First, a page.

Here is a link to a paper that seems relevant to the subject titled "An American Perspective on the U.K. Financial Services Authority: Politics, Goals & Regulatory Intensity."
Written by a Howell E. Jackson of Harvard Law School in August 2005, the abstract states "Professor Jackson discusses deeper differences in the regulatory philosophies of the two countries and also presents data on the relative intensity of financial regulation in both jurisdictions. He speculates that the comparatively more ambitious regulatory agenda of the U.S. system pushes the country towards a more elaborate system of financial oversight that is inherently more difficult to consolidate. In the United Kingdom, in contrast, the goals of the financial regulators are more modest and, to the extent that cost efficiency is one of the country's regulatory objectives in the field of financial regulation, that policy tends to foster a less cumbersome system of financial regulation that more easily accommodates consolidation of regulatory functions. The paper concludes with some broader comparative data suggesting that while British financial regulation may be less intensive than financial regulation in the United States, it is substantially more intensive than financial regulation in many other jurisdictions, particularly civil law jurisdictions on the Continent."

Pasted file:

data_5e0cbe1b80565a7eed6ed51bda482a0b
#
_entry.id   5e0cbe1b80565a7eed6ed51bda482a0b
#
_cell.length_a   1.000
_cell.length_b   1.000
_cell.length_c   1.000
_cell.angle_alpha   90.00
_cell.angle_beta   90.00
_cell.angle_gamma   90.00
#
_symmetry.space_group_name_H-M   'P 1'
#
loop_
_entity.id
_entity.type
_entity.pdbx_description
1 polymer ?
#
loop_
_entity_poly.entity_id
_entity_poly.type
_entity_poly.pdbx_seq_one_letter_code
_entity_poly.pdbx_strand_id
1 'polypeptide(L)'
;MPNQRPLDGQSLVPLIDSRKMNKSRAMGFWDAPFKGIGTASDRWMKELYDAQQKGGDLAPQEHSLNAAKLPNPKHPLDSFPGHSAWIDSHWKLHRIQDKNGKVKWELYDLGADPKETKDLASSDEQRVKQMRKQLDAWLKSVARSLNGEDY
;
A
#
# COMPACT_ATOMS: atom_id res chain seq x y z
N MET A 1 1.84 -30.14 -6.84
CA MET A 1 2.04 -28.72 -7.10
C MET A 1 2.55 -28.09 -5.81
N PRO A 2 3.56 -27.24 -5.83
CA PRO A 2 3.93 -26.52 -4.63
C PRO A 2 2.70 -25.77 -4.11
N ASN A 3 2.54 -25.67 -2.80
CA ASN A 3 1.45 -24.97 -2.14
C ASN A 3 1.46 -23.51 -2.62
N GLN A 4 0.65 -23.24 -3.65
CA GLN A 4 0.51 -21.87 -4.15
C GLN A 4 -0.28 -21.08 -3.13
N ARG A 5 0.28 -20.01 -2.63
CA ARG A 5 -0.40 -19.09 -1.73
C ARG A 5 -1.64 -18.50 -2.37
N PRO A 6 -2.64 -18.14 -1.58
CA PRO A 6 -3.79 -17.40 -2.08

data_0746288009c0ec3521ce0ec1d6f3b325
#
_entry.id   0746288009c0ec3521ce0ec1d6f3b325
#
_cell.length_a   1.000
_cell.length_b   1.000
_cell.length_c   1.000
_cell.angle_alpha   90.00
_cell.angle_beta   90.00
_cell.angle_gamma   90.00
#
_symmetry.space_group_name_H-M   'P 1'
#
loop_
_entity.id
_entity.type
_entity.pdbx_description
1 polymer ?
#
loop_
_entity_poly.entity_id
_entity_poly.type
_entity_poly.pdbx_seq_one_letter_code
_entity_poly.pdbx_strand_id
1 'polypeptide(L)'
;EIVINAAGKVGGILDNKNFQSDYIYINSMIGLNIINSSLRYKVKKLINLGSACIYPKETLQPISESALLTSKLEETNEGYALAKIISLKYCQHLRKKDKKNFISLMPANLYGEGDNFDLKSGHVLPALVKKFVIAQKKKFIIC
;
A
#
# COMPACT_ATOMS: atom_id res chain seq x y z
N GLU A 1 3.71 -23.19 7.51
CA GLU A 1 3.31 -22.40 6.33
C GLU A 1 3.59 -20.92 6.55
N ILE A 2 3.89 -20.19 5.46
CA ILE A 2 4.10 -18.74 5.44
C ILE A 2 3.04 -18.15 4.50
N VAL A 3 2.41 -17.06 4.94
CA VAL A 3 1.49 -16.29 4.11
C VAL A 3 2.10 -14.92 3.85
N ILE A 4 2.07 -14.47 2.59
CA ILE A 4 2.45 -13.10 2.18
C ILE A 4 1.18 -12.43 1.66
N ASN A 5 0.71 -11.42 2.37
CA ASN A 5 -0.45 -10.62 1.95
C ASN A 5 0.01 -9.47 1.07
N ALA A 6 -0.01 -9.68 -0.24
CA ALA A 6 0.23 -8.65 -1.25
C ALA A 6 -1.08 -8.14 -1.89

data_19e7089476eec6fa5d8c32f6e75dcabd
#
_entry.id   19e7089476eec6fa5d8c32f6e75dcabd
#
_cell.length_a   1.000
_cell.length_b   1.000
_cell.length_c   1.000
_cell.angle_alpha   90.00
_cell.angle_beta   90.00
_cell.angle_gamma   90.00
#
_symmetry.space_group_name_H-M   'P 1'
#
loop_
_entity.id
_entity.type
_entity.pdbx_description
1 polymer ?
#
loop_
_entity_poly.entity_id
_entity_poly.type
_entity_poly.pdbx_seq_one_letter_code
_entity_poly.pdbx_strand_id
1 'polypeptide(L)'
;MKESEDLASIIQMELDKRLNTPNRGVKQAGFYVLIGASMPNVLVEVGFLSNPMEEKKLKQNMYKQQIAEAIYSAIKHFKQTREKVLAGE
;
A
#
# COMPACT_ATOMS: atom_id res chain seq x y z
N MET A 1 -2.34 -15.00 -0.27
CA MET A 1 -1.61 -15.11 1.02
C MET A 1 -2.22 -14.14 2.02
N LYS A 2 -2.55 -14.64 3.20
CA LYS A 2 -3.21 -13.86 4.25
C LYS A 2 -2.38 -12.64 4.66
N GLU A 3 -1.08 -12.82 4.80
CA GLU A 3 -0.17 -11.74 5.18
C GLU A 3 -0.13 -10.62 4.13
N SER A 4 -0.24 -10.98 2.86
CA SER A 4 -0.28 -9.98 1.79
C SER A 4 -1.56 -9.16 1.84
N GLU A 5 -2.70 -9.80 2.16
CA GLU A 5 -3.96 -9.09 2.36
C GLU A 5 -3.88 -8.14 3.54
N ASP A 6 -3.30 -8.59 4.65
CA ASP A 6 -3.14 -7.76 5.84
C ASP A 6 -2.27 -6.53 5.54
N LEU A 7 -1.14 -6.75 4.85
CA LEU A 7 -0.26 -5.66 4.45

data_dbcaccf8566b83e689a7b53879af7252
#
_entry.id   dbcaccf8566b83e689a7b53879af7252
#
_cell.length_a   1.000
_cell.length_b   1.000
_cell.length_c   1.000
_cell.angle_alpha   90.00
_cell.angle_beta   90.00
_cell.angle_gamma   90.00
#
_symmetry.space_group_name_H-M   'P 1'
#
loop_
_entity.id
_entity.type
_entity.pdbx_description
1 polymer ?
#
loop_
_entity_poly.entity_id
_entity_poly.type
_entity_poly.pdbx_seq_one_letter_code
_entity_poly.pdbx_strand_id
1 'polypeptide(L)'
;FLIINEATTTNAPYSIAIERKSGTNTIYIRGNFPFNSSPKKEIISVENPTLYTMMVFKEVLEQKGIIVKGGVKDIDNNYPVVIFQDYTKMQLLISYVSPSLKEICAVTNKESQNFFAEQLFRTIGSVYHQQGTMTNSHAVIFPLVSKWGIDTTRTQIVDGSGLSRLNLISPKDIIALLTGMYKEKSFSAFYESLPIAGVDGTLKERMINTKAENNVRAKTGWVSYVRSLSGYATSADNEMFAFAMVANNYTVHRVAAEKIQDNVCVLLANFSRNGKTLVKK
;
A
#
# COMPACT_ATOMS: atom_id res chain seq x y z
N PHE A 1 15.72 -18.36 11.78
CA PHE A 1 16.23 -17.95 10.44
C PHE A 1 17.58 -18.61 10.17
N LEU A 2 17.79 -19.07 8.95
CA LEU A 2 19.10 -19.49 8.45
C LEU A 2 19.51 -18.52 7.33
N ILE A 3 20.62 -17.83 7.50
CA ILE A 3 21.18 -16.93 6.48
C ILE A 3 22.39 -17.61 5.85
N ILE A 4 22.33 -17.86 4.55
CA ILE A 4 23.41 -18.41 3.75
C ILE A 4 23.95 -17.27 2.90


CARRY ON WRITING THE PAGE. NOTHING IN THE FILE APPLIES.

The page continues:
My reading of the abstract is that UK regulators regulate less because at least in part the UK wants to spend less on regulation, and that UK regulators essentially know they are going to catch fewer cheaters. My opinion is that if a company avoids listing on US exchanges because US regulations will make it harder to obfuscate the true financial condition of the company, then that is a good thing.